Complex SPARQL queries expensive on large data sets

    In 2008 even low hundred ms from the DB was acceptable (with caching). Today we do 20 queries a page and expect single digit or better performance.

    Our graph store end of lifed
  • 2012 - project to replace generalised triple store with something more specific to our app

    FIND A NEW POD FOR OUR TRIPLES

    It’s a library. Currently implemented in php and parts ported to node. Sorry, our apps are php.
  • We didn’t consider moving from the graph. You can’t just refactor the whole codebase to relational and flip a switch overnight and expect it to work. This was a moving target.
  • Lots of very simple data

    These can be satisfied very easily and cheaply if you group all the immediate properties of a subject together

    “Concise Bound Description”

  • Earlier example
  • Graph theory concept: CBD
  • Our data model: One document per CBD
  • In more detail
  • _id indexed by default
  • Mega fast queries with single docs returned, no cursors.

    Micro secs on decent hardware.
  • Mega fast queries with single docs returned, no cursors.

    Micro secs on decent hardware.
  • Contrast that to most triple stores, they traditionally model the triple. Cayley being one of them


  • Makes queries expensive. Have to deal with cursors with 1..n documents. Have to pluck values via multiple or complex queries.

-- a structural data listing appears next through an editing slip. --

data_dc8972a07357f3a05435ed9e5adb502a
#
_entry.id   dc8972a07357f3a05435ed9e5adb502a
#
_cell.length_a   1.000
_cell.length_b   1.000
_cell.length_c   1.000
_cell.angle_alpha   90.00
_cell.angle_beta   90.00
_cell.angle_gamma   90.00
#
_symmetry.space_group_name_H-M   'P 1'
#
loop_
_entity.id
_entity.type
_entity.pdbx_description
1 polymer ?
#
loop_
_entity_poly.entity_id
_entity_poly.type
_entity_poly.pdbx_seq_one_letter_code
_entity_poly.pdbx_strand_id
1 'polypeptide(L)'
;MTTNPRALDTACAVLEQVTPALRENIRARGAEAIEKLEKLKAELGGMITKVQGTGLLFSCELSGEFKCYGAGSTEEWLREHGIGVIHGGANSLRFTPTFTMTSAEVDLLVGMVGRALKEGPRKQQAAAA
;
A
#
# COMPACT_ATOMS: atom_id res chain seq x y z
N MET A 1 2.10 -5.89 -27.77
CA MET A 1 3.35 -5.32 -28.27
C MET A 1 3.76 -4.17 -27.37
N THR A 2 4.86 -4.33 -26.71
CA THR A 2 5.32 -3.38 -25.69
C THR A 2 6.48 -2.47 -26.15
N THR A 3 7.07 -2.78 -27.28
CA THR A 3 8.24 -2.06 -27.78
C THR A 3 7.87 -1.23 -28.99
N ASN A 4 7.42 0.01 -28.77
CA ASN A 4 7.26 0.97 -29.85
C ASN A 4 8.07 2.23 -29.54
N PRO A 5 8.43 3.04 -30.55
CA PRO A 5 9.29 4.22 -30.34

• Gets worse when you want to find matches by value


  • JOINS
  • Typical complex query

    9 “joins”

    Document databases don’t generally like joins. map reduce?!
  • Only thing that changes in this query is the URI

    9 joins in this query = expensive

    In the whole system we probably only had 20 queries that required joins
  • A revelation from the data gods!

    Flexibility of SPARQL great for the developer but simply put hard to scale

    1000’s of hours optimisation over relation DB’s query engines over decades

    This is why in the old design we hid everything behind a cache
  • Pre compute all possible answers to the query

    data storage cheap
  • Without pre-computed views

    This is just a single join. Very messy.

    What if John knows 50 people? n+1 queries.
  • We discard and re-generate views at write time

    There’s only about 20 of them in our whole app.
  • Pre-computed typed views

    1 query, ultra fast

  • When we do a save we do a lookup to see which views might be impacted
  • In our config

    Simple config lang with a few keywords

    This means we have to specify queries up front, not send them at run time
  • Most complex in our system. 11 joins!
  • This is a table row from our system

    Instead of graphs key/value pairs

    Note you can have multi-value cells (type). This was a limitation of SPARQL select for us.